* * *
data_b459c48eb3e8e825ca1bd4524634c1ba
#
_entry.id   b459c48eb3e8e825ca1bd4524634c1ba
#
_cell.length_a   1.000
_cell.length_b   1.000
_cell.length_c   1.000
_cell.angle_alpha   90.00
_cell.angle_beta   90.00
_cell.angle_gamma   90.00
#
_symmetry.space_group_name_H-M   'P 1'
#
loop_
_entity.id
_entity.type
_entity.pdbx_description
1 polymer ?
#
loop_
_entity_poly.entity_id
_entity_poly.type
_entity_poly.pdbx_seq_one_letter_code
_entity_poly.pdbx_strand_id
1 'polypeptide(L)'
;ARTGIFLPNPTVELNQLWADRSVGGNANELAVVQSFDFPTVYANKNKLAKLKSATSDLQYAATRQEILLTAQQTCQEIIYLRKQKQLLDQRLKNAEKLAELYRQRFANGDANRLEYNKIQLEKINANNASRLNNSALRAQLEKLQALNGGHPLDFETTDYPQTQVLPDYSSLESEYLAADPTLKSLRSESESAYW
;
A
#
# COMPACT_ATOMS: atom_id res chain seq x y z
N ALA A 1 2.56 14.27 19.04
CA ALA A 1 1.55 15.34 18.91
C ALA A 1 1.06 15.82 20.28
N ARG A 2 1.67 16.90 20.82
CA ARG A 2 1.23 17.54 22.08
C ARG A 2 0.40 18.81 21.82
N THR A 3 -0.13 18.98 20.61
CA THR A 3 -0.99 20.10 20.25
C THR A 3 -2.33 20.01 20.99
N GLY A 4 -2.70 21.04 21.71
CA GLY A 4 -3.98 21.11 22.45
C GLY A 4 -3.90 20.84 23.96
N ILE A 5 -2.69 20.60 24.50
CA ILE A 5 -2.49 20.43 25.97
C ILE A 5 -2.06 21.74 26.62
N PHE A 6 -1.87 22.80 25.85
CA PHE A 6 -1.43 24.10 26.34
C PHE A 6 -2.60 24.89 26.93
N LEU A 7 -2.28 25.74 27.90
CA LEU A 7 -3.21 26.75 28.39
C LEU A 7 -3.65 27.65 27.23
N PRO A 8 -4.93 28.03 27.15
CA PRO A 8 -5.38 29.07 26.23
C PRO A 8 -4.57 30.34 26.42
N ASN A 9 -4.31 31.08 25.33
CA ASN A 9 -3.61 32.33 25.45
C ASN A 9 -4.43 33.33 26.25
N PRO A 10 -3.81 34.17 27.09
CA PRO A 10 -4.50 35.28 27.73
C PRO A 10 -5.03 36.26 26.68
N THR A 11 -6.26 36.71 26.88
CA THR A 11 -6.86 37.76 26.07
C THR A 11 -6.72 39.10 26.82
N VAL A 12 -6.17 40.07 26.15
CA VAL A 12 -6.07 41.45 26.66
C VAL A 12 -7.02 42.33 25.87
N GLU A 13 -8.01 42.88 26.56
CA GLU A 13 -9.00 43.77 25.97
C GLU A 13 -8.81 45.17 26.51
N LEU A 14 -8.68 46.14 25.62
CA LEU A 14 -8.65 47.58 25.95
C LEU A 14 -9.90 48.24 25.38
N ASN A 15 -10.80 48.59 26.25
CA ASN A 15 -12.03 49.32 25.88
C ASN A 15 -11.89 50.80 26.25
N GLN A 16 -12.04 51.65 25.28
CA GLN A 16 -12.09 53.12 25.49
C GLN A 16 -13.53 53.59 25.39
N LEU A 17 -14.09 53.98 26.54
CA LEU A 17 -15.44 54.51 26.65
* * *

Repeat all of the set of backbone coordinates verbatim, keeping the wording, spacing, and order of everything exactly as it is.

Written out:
data_b459c48eb3e8e825ca1bd4524634c1ba
#
_entry.id   b459c48eb3e8e825ca1bd4524634c1ba
#
_cell.length_a   1.000
_cell.length_b   1.000
_cell.length_c   1.000
_cell.angle_alpha   90.00
_cell.angle_beta   90.00
_cell.angle_gamma   90.00
#
_symmetry.space_group_name_H-M   'P 1'
#
loop_
_entity.id
_entity.type
_entity.pdbx_description
1 polymer ?
#
loop_
_entity_poly.entity_id
_entity_poly.type
_entity_poly.pdbx_seq_one_letter_code
_entity_poly.pdbx_strand_id
1 'polypeptide(L)'
;ARTGIFLPNPTVELNQLWADRSVGGNANELAVVQSFDFPTVYANKNKLAKLKSATSDLQYAATRQEILLTAQQTCQEIIYLRKQKQLLDQRLKNAEKLAELYRQRFANGDANRLEYNKIQLEKINANNASRLNNSALRAQLEKLQALNGGHPLDFETTDYPQTQVLPDYSSLESEYLAADPTLKSLRSESESAYW
;
A
#
# COMPACT_ATOMS: atom_id res chain seq x y z
N ALA A 1 2.56 14.27 19.04
CA ALA A 1 1.55 15.34 18.91
C ALA A 1 1.06 15.82 20.28
N ARG A 2 1.67 16.90 20.82
CA ARG A 2 1.23 17.54 22.08
C ARG A 2 0.40 18.81 21.82
N THR A 3 -0.13 18.98 20.61
CA THR A 3 -0.99 20.10 20.25
C THR A 3 -2.33 20.01 20.99
N GLY A 4 -2.70 21.04 21.71
CA GLY A 4 -3.98 21.11 22.45
C GLY A 4 -3.90 20.84 23.96
N ILE A 5 -2.69 20.60 24.50
CA ILE A 5 -2.49 20.43 25.97
C ILE A 5 -2.06 21.74 26.62
N PHE A 6 -1.87 22.80 25.85
CA PHE A 6 -1.43 24.10 26.34
C PHE A 6 -2.60 24.89 26.93
N LEU A 7 -2.28 25.74 27.90
CA LEU A 7 -3.21 26.75 28.39
C LEU A 7 -3.65 27.65 27.23
N PRO A 8 -4.93 28.03 27.15
CA PRO A 8 -5.38 29.07 26.23
C PRO A 8 -4.57 30.34 26.42
N ASN A 9 -4.31 31.08 25.33
CA ASN A 9 -3.61 32.33 25.45
C ASN A 9 -4.43 33.33 26.25
N PRO A 10 -3.81 34.17 27.09
CA PRO A 10 -4.50 35.28 27.73
C PRO A 10 -5.03 36.26 26.68
N THR A 11 -6.26 36.71 26.88
CA THR A 11 -6.86 37.76 26.07
C THR A 11 -6.72 39.10 26.82
N VAL A 12 -6.17 40.07 26.15
CA VAL A 12 -6.07 41.45 26.66
C VAL A 12 -7.02 42.33 25.87
N GLU A 13 -8.01 42.88 26.56
CA GLU A 13 -9.00 43.77 25.97
C GLU A 13 -8.81 45.17 26.51
N LEU A 14 -8.68 46.14 25.62
CA LEU A 14 -8.65 47.58 25.95
C LEU A 14 -9.90 48.24 25.38
N ASN A 15 -10.80 48.59 26.25
CA ASN A 15 -12.03 49.32 25.88
C ASN A 15 -11.89 50.80 26.25
N GLN A 16 -12.04 51.65 25.28
CA GLN A 16 -12.09 53.12 25.49
C GLN A 16 -13.53 53.59 25.39
N LEU A 17 -14.09 53.98 26.54
CA LEU A 17 -15.44 54.51 26.65